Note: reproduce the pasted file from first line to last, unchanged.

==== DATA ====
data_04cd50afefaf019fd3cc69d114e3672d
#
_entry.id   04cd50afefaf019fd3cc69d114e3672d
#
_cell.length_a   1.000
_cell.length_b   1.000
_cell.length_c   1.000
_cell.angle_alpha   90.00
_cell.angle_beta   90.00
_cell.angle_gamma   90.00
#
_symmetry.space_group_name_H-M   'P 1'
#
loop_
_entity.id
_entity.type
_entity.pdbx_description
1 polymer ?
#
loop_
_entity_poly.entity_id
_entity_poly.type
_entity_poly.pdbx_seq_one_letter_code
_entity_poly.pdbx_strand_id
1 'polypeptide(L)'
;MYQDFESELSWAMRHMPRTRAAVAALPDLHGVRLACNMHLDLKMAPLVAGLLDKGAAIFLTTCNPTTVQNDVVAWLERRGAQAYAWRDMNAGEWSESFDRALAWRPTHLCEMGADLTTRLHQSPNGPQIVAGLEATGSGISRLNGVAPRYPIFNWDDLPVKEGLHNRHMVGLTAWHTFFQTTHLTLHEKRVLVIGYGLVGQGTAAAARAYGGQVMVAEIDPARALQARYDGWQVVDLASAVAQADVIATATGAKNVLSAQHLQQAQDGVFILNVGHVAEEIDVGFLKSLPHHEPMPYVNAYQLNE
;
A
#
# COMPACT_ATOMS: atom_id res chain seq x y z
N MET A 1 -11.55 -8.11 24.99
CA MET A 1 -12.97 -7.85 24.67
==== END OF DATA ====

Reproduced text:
data_04cd50afefaf019fd3cc69d114e3672d
#
_entry.id   04cd50afefaf019fd3cc69d114e3672d
#
_cell.length_a   1.000
_cell.length_b   1.000
_cell.length_c   1.000
_cell.angle_alpha   90.00
_cell.angle_beta   90.00
_cell.angle_gamma   90.00
#
_symmetry.space_group_name_H-M   'P 1'
#
loop_
_entity.id
_entity.type
_entity.pdbx_description
1 polymer ?
#
loop_
_entity_poly.entity_id
_entity_poly.type
_entity_poly.pdbx_seq_one_letter_code
_entity_poly.pdbx_strand_id
1 'polypeptide(L)'
;MYQDFESELSWAMRHMPRTRAAVAALPDLHGVRLACNMHLDLKMAPLVAGLLDKGAAIFLTTCNPTTVQNDVVAWLERRGAQAYAWRDMNAGEWSESFDRALAWRPTHLCEMGADLTTRLHQSPNGPQIVAGLEATGSGISRLNGVAPRYPIFNWDDLPVKEGLHNRHMVGLTAWHTFFQTTHLTLHEKRVLVIGYGLVGQGTAAAARAYGGQVMVAEIDPARALQARYDGWQVVDLASAVAQADVIATATGAKNVLSAQHLQQAQDGVFILNVGHVAEEIDVGFLKSLPHHEPMPYVNAYQLNE
;
A
#
# COMPACT_ATOMS: atom_id res chain seq x y z
N MET A 1 -11.55 -8.11 24.99
CA MET A 1 -12.97 -7.85 24.67